LitCrit: exploring intentions as a basis for automated feedback on Related Work.
Casey, Arlene Jane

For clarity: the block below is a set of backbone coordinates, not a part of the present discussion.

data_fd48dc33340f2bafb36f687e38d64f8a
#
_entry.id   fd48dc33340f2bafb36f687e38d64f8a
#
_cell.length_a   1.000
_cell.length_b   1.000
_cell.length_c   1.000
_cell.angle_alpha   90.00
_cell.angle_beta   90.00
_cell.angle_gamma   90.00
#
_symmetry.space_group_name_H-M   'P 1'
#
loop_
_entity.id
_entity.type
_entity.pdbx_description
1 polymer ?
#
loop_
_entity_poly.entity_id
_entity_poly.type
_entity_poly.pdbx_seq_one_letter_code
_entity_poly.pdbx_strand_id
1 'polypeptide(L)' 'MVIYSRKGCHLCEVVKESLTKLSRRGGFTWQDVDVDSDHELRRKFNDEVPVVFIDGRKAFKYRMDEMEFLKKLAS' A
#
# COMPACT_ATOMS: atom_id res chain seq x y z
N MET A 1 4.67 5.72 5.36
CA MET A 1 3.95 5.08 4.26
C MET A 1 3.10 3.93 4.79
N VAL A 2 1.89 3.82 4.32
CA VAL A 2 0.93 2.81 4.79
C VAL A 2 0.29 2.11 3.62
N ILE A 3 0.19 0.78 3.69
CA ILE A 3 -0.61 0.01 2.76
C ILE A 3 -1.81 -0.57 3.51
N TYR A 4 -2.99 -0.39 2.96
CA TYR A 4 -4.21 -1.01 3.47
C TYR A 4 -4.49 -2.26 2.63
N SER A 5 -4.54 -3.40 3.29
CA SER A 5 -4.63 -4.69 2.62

Learning the skill of academic writing is critical for post-graduate (PG) students to be successful, yet many struggle to master the required standard. Feedback can play a formative role in developing these skills, but many students do not find sufficiently helpful the kinds of feedback available to them. As the Related Work section is known to be particularly difficult for PG students to master that is the focus of this thesis. To date, models of academic writing have been built on observational studies of academic articles. In contrast, we carry out a user study to explore what content experts look for in Related Work and how this differs from PG students. We claim that by understanding what experts look for in Related Work and what aspects PG students struggle with, a useful author intention model can be developed to support writing feedback for Related Work sections. Our work demonstrates reliable annotation of the model intentions. Developing on existing algorithms, designed to identify rhetorical intentions in academic writing, we build a supervised machine learning classifier, showing how features focused on Related Work sections improve recognition of content aspects. Carrying out a study to rate the quality of Related Work, we demonstrate that the model is a good proxy for predicting quality, validating the choice of intentions in our model. In addition to recognising author intentions, we automate the generation of feedback based on observations of intentions that are present and missing, taking into account areas that PG students struggle to recognise. The thesis also contributes a new prototype writing analytic tool, called LitCrit, that supports visualising the intention narrative of Related Work and presents feedback. We claim this visualisation approach changes the PG student’s perception of Related Work, and demonstrate through a user study that it does draw attention to aspects previously missed bringing PG student responses in line with experts. Finally, we explore the performance of our classifier, originally set within the Computational Linguistics discipline, to that of Computer Graphics. This shows us that while performance may be lower when care is taken to understand those features which are discipline dependent, there is scope for improvement. Also, while a discipline may have the same intentions present in a section, their structural presentation may differ impacting feature choice.